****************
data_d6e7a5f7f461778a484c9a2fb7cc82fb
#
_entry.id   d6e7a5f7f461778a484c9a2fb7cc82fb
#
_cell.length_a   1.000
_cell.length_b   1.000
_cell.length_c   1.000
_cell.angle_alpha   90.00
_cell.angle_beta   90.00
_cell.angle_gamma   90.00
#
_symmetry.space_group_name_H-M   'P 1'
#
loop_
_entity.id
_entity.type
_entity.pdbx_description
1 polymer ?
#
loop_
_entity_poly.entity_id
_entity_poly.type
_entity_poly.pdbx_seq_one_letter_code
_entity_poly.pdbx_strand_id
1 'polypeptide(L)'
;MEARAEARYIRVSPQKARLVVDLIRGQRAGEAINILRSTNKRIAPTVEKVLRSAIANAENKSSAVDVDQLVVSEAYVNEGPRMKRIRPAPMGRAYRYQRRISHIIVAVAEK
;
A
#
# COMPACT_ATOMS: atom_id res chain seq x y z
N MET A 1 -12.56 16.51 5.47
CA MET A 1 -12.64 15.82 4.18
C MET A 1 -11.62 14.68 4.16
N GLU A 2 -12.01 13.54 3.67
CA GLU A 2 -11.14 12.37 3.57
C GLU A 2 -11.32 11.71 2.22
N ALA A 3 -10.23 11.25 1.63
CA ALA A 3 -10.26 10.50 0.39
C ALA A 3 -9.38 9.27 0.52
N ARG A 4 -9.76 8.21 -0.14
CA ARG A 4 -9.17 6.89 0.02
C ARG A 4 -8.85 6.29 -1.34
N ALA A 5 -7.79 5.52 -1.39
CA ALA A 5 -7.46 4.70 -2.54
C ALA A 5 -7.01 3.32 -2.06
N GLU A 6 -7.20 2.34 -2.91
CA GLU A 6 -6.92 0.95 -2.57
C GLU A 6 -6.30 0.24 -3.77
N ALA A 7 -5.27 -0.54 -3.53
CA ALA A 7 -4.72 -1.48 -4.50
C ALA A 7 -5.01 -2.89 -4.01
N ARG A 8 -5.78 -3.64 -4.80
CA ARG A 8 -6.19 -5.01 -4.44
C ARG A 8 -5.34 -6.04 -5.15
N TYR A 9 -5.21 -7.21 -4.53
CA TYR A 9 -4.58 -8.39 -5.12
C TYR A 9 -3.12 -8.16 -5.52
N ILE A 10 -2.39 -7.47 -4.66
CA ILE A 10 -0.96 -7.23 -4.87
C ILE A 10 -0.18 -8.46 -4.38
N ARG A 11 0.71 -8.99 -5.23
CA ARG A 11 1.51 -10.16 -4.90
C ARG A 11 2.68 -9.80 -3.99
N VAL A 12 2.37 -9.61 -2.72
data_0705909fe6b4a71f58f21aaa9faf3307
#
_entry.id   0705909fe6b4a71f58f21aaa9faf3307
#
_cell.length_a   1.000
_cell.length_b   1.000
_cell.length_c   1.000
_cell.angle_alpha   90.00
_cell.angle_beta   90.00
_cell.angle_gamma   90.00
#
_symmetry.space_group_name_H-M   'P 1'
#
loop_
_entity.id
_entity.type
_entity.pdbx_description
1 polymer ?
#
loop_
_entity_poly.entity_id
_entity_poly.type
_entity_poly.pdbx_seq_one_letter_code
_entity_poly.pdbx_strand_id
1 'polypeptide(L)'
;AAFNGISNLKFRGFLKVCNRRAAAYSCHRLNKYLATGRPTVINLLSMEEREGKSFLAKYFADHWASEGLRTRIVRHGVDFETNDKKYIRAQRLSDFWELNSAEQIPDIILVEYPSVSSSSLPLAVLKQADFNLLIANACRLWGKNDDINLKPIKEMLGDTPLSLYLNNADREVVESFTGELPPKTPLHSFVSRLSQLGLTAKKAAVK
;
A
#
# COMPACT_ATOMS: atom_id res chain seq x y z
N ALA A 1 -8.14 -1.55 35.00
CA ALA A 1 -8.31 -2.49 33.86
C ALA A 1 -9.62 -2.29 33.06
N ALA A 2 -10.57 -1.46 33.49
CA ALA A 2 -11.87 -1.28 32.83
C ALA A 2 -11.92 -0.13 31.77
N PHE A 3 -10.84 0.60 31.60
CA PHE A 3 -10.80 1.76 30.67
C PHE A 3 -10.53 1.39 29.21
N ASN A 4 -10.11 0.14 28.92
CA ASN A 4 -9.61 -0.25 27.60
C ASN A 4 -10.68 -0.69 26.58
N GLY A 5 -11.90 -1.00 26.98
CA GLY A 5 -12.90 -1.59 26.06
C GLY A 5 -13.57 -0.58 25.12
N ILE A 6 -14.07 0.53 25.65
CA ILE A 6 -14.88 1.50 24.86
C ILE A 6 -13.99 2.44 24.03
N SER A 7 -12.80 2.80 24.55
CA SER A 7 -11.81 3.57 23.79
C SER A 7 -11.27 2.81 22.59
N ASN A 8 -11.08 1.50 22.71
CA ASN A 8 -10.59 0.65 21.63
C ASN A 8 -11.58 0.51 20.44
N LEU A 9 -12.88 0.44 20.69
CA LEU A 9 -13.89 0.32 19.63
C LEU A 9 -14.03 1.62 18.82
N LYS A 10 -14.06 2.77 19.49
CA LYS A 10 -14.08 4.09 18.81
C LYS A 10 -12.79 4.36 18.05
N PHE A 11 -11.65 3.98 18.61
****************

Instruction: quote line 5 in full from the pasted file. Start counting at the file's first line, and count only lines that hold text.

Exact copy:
_cell.length_a   1.000